# Fred's Fusor

Experiments & Results

• E Introduction

This webpage deals with experiments executed with the Fusor and with related equipment for obtaining results that demonstrate proper functioning of the equipment or for finding essential parameters to operate the equipment.
Concerning the Fusor the setup parameters and the experiments are described which demonstrate fusion of Deuterium.

Fusor High Voltage

Experiment/Test HV01: Testing the turns ratio of a transformer

Set-up

Transformer
turns ratio testing (TTR testing) is performed with precise voltage meters or an inductance meter.

The principle of the measurement with voltmeters is simple. By inputting an AC voltage to one coil, e.g. the primary coil, the output voltage can be determined at the other (secundary) coil. The ratio of the voltages is the turn ratio:

Vin/Vout = n1:n2

Because we are dealing with a high voltage transformer the output voltage may exceed the measuring range of the voltmeter when we put the input voltage on the primary coil. In that case the measurement could be reversed, i.e. a sufficiently high AC input voltage is put on the secundary coil and the voltage is measured now at the primary coil.

Alternatively, the inductance can be measured over the open coils. This is not a reliable measurement when performed on an iron core transformer due to iron hysteresis effects that will fool the meter.
Inductance is proportional to turns squared, hence the turns ratio is:

n1/n2 = √L1/√L2

A cheap LRC-meter is usually not the ideal tool for measuring the inductance of a transformer coil due to its low current and usually unknown measuring frequency. Therefore we better make use of a pulse generator and an oscilloscope, which are to be connected in parallel to the inductor coil as shown in image 1.

) Image 1: Set-up of induction measurement (© FRS 2016

The value for Ri is the output impedance of the function generator, usually 50
Ω, but for our function generator it is 100Ω.

The conductor L in the circuit of image 1 forms a voltage divider circuit with the resistor Ri, the impedance or internal series resistance in the function generator. With no inductance L in the circuit the oscilloscope will show the output voltage of the function generator. Connecting the inductance L into the circuit, the current through the inductor L will cause a voltage drop over Ri which will show as a lower amplitude on the scope. The current through inductor L is a function of the inductance as well as of the frequency. For a given frequency the current will be lower when the inductance is higher. At very high frequencies the current through inductor L will be negligible. For a frequency of 0 Hz (equals a DC signal) the inductor represents a short circuit.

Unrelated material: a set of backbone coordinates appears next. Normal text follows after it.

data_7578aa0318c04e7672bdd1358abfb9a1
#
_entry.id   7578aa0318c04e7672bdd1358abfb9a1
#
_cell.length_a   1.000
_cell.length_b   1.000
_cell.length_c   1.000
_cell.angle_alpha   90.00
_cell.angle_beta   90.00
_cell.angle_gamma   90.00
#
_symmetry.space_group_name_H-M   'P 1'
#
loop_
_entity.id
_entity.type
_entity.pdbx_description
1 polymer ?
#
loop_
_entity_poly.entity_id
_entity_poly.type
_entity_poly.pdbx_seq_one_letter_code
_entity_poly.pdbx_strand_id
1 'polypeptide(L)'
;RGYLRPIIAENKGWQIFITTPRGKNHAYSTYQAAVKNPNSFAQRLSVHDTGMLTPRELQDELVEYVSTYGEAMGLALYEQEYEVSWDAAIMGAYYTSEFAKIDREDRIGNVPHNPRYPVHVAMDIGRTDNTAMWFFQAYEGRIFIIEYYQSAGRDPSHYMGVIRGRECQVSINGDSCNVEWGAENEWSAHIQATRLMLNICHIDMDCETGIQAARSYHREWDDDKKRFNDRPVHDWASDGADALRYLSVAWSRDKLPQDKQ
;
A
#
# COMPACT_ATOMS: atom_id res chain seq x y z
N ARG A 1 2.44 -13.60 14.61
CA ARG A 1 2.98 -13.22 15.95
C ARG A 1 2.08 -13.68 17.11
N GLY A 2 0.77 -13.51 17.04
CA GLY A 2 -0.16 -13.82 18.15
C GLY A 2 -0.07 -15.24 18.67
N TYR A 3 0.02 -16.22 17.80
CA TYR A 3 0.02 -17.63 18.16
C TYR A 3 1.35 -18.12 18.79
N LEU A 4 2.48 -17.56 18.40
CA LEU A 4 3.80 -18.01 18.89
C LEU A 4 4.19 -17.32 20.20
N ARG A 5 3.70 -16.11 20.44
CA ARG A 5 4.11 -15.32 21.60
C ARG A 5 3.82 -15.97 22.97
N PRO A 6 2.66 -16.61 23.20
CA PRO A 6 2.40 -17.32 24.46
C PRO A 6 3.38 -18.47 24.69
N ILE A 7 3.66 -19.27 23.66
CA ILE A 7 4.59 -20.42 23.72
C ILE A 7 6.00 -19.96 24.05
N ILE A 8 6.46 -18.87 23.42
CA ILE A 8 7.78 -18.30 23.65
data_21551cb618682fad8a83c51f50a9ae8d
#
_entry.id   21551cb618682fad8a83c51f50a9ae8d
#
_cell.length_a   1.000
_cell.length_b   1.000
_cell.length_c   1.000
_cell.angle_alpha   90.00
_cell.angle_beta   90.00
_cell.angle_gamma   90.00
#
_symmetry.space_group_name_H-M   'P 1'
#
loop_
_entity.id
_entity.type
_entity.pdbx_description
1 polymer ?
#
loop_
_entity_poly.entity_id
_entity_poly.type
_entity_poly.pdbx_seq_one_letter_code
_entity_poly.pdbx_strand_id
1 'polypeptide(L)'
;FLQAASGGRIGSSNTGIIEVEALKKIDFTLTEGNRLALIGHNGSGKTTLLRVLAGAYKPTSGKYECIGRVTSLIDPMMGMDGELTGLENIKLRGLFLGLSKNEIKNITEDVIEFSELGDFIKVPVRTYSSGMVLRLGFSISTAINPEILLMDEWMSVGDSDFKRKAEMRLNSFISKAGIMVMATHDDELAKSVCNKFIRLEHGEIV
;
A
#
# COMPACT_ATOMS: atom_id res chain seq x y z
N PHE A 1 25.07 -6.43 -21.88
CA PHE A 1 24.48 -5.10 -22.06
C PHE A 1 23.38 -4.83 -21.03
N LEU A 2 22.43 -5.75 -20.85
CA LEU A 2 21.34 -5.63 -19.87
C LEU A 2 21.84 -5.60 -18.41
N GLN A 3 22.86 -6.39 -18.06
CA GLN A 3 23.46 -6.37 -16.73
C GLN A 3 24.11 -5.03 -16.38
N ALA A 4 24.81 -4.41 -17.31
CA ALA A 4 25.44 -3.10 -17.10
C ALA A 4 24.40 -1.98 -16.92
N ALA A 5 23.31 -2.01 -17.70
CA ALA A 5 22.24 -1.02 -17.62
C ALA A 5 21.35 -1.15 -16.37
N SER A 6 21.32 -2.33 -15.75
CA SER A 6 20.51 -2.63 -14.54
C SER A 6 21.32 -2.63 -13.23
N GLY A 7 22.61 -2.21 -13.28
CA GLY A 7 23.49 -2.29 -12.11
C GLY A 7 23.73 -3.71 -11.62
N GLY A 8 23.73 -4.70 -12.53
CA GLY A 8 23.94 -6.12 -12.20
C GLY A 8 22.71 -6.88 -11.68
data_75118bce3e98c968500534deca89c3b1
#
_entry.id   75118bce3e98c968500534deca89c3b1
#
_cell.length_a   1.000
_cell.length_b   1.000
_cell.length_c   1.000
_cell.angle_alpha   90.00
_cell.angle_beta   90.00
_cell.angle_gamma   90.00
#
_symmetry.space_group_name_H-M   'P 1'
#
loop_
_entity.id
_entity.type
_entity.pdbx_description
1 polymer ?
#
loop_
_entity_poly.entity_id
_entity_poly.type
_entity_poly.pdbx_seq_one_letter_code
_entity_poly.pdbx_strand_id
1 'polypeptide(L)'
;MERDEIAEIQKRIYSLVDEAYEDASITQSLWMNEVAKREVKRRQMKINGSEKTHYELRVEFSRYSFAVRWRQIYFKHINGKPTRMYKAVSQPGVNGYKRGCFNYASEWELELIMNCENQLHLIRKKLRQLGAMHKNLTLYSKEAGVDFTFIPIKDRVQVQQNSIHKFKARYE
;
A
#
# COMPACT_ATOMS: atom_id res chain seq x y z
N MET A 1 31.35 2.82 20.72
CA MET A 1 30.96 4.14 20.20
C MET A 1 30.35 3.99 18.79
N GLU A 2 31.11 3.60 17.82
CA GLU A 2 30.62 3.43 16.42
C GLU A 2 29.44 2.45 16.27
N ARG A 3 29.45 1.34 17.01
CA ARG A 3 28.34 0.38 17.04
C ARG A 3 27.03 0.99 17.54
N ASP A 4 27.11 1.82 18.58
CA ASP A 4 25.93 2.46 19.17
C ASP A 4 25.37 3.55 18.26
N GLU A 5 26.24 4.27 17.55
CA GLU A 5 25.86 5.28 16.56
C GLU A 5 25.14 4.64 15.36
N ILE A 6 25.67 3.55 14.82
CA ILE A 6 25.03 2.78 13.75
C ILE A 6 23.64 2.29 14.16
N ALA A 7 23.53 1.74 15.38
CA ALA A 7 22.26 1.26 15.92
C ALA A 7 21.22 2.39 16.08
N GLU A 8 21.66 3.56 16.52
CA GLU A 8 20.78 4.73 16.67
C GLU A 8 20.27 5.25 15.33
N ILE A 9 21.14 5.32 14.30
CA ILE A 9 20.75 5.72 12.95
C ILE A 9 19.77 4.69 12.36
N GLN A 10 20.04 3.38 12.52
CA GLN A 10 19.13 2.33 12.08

The method of measuring the inductance is as follows:
1. Connect the fundction generator to a scope and select a sine-wave signal,
3. Adjust the putput of the generator to 1 V peak to peak,
4. Connect the inductor parallel to the scope into the circuit; an amplitude drop will result,
5. Adjust only the frequency in such a way that the amplitude on the scope is exactly half the original voltage (0.5 V peak to peak),
6. Read out the frequency and calculate the inductance by using the formula
L = (1/3) * Ri/(2*π*f)
where
L = inductance in Henry
f = frequency in Herz
Ri = function generator output impedance in Ohm

For a function generator with an output Z (Ri) of 50
Ω this will be L= 4.57/f and for a function generator with an output Z (Ri) of 100Ω this will be L = 9.19/f.
Note: This method only works well with inductors with a low series resistance and an inductance ranging from about 10 to several hundreds of µH.

Results

Conclusion

Experiment/Test HV02: Testing the resonance frequency of an X-ray transformer

Set-up